After the Delta Forces hunted down al-Baghdadi causing him to detonate his explosive belt Mustafa Bali, a spokesman for the Kurdish-led Syrian Democratic Forces suggested that Turkey was aware of the whereabouts of the ISIS leader.

“Turkey has questions to answer on Baghdadi’s case,” Bali wrote in a Tweet.

Middle East experts such as Nicholas Herras pointed to the fact that MIT knows almost everything of significance about what is going on in the Idlib Province where al-Baghdadi was hunted down.

Erdogan now claims members of Abu Bakr al-Baghdadi’s “inner circle” are trying to enter Turkey from Syria and says that his law-enforcement forces have already captured a number of family members of the ISIS leader among them one of al-Baghdadi’s four wives and his sister.

The US State Department, however, says it cannot confirm that the captured people are “genuine” members of al-Baghdadi’s family.

What is sure is that Juma al-Baghdadi a younger brother of the ISIS chief could freely roam Turkish territory and repeatedly traveled to Istanbul where he held briefings and consultations with other ISIS members.

“We were watching somebody who was acting as a messenger to Al Baghdadi and he was traveling frequently to Turkey and back,” a senior Iraqi intelligence official told The National about Juma’s trips to Turkey.

The same official revealed that al-Baghdadi’s brother was meeting a contact in Turkey who brought him messages about logistics, routes, finances, and the shape of ISIS forces from local commanders in Iraq.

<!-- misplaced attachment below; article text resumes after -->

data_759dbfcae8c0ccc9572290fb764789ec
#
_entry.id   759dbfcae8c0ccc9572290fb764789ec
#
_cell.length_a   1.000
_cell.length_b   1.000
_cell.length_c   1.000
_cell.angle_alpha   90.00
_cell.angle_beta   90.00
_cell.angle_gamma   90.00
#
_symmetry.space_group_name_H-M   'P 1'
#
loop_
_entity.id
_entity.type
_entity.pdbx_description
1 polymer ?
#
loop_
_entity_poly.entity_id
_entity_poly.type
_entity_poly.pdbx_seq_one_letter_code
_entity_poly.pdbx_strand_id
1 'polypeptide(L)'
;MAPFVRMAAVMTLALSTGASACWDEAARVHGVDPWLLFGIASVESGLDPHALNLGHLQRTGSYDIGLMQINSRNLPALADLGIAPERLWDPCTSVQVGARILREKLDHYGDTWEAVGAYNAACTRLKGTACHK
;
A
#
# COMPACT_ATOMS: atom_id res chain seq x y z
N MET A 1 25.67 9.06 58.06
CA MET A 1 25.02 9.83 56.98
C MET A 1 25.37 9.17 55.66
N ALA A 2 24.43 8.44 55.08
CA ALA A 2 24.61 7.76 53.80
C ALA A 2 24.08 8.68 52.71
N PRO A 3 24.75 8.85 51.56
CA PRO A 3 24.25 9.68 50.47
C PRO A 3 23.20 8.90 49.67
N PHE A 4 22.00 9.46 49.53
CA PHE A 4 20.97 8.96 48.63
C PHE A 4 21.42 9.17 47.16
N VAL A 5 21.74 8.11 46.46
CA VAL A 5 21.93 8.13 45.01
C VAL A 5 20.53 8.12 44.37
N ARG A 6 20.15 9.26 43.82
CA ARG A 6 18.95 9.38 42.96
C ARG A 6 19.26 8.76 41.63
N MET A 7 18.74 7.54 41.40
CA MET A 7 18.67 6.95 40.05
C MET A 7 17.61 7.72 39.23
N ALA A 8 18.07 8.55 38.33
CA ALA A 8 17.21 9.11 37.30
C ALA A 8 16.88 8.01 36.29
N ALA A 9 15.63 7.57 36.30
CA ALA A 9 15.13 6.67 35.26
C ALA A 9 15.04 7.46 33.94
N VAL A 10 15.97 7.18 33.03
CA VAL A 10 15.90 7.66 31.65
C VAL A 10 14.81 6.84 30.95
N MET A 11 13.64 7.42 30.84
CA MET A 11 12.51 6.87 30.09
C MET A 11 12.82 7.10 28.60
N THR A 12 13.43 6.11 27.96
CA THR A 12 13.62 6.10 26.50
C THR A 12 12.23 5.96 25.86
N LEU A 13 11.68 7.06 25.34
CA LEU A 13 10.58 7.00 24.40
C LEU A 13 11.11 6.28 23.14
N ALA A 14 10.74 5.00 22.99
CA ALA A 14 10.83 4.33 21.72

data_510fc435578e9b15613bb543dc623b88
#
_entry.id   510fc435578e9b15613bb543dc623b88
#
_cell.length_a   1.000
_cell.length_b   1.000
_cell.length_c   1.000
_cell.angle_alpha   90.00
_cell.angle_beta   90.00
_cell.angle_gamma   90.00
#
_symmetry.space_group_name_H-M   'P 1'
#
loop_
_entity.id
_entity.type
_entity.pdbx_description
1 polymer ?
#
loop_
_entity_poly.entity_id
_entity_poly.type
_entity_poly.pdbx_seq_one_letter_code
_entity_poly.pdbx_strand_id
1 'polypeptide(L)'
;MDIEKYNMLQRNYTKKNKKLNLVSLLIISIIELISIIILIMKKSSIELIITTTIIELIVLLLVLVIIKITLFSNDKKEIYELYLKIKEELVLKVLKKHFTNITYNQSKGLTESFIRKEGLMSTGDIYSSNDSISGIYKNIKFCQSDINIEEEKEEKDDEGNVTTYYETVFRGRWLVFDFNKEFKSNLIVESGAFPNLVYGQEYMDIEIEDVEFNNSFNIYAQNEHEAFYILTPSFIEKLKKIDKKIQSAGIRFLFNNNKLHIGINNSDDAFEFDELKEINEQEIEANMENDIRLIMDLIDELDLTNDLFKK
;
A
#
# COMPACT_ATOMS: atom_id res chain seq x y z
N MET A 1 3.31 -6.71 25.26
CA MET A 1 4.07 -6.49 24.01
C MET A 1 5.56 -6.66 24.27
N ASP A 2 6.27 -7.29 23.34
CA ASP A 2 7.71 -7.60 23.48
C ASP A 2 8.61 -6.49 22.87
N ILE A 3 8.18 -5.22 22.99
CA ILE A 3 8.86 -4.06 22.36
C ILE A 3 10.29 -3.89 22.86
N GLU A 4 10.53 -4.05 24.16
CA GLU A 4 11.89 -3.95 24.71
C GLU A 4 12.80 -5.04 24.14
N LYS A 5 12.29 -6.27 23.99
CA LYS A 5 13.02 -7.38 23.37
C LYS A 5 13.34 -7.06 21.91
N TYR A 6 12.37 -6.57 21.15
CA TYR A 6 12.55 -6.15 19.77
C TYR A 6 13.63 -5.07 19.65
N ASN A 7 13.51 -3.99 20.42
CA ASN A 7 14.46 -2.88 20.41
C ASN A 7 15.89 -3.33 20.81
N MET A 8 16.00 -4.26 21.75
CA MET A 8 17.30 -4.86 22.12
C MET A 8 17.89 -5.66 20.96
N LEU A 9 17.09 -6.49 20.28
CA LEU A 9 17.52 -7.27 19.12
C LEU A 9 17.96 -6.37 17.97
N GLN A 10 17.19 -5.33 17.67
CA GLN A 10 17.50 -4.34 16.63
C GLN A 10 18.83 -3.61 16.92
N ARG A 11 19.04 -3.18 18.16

Juma also discussed the same topics with ISIS cells in Turkey and could travel back to Syria without any problem according to the Iraqi agent.

Iraqi intelligence and American spy agencies tried to track down the exact location of Juma al-Baghdadi in Syria but lost track of him after five months of research because they were convinced Abu Bakr was hiding in the Deir Ez-Zur region in eastern Syria.

“We were watching somebody who was acting as a messenger to Al Baghdadi and he was traveling frequently to Turkey and back,” the unnamed Iraqi official told The National.

The National asked the office of Erdogan for comment but didn’t receive any response.

Instead, the Turkish autocrat continues to suggest that the Kurdish militia YPG, which is the backbone of the Syrian Democratic Forces, the army that defeated ISIS in Syria, was cooperating with ISIS and helped al-Baghdadi hiding in Barisha, a village within Turkey-controlled territory in Syria

From here it becomes obvious why the US Administration decided not to use the Incirlik airbase in Turkey (200 km away) as launching path for the deadly operation against the ISIS leader but decided to fly in the Delta Force from a base near Irbil in Iraqi Kurdistan at least 700 kilometers from Barisha, a flight mostly over enemy-territory.

An unnamed Trump official, furthermore, told Foreign Policy that “Turkey had not been informed the target was Baghdadi due to concerns the information would be compromised.”